IBM extends PowerPC with dual-core, low-power chips

IBM has announced two new chips that could help fill out Apple's product lineup until the switch to Intel is complete in 2007.

IBM unveiled two new PowerPC chips Thursday at an event in Tokyo, one month after its primary customer for those chips announced plans to switch to Intel's processors.

The new PowerPC 970MP is a dual-core version of the PowerPC 970FX, which users of Apple Computer's Power Mac and iMac computers know as the G5 processor. IBM also unveiled a low-power version of the 970FX chip with power consumption statistics that would make it suitable for a notebook.

IBM had said little publicly about its PowerPC road map during the last several weeks of speculation, then confirmation, that Apple would make the historic switch away from the PowerPC architecture in favor of Intel's x86 architecture starting in 2006. IBM and Apple have had a rocky partnership since IBM became the exclusive supplier of the G5 processors. Manufacturing problems at IBM caused a delay in shipments of the G5 chips last year and power-consumption issues forced Apple to use liquid cooling in a high-end Power Mac and hold back on launching a G5 PowerBook or iBook.

In fact, Apple Chief Executive Officer Steve Jobs cited concern about IBM's long-term road map for high-performance processors with low power consumption when announcing the switch to Intel's chips last month. However, he also said that Apple planned to release new PowerPC-based Macs between now and the time the switch gets under way next year. Apple won't switch its entire lineup of Macs to Intel until 2007.

An Apple spokeswoman declined to comment on the company's plans for the new PowerPC chips.

The new low-power PowerPC 970FX chip will consume 13 watts of power when running at 1.4GHz and 16 watts of power running at 1.6GHz, under typical operating conditions, IBM said in a press release. It's difficult to compare the power consumption of this chip to Intel's low-power leader, the Pentium M, because Intel publishes thermal design guidelines for PC manufacturers while IBM cites "typical" power consumption.

Intel advises PC manufacturers to design Pentium M-based PCs that can handle 27 watts of power consumption, according to Intel technical documents. The company also has lower-power versions of the Pentium M that run at slower clock speeds.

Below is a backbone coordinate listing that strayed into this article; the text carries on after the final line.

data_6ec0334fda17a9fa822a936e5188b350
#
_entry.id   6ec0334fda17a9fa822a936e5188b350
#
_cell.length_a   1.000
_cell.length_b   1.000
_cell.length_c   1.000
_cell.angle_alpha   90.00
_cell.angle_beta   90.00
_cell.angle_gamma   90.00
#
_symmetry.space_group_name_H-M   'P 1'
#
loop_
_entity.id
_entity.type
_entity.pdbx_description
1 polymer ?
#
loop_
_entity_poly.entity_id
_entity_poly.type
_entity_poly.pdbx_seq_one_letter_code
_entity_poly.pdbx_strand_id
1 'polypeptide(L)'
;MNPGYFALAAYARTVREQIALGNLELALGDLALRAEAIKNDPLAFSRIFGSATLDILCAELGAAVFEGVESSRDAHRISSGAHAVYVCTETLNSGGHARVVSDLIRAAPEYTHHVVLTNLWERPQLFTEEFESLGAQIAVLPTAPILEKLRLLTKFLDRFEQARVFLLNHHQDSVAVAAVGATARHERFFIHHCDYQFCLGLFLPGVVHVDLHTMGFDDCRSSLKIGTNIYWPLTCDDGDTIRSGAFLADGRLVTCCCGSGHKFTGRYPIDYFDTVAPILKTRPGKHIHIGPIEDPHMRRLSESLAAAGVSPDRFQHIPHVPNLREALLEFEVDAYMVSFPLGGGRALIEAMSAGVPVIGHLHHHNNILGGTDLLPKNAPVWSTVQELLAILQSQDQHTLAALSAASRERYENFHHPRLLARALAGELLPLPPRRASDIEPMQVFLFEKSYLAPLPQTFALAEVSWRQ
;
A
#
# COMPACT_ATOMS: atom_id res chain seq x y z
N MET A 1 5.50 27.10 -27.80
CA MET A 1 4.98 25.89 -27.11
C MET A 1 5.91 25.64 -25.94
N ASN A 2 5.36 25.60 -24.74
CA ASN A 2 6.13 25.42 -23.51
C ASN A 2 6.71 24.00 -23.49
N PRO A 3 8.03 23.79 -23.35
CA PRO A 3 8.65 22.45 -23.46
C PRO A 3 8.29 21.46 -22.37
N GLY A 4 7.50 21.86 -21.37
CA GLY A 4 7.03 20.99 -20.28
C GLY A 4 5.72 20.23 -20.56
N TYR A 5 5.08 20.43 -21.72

Likewise, it's impossible to compare processor performance, especially processors using different architectures, without independent testing. But the power-consumption figures of the new 970FX chips would allow Apple to design a G5-based notebook that would probably outperform the company's current crop of G4-based iBooks and PowerBooks.

The new dual-core PowerPC 970MP chips bring IBM in line with the rest of the PC processor industry, which is shifting to dual-core designs in order to improve performance. IBM was the first company to ship a dual-core server processor back in 2001, but Intel and Advanced Micro Devices have released dual-core chips for desktop PCs this year.

Each 970MP core uses a dedicated bank of 1M bytes of Level 2 cache, giving each core twice the Level 2 cache of the entire 970FX chip, IBM said. Power-saving characteristics built into the chip allow it to alter the power consumption of each core as processing requirements allow, even to the point of shutting down one core if it isn't needed, the company said. The chip can be used at clock speeds ranging from 1.4GHz to 2.5GHz.

An IBM spokesman was unable to comment on the availability of the new chips, as the appropriate IBM executives and spokespeople were in Tokyo for the event. IBM did not mention Apple or even the PC industry in its press release, targeting the 970MP for entry-level servers and both chips for embedded applications.

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Tom Krazit

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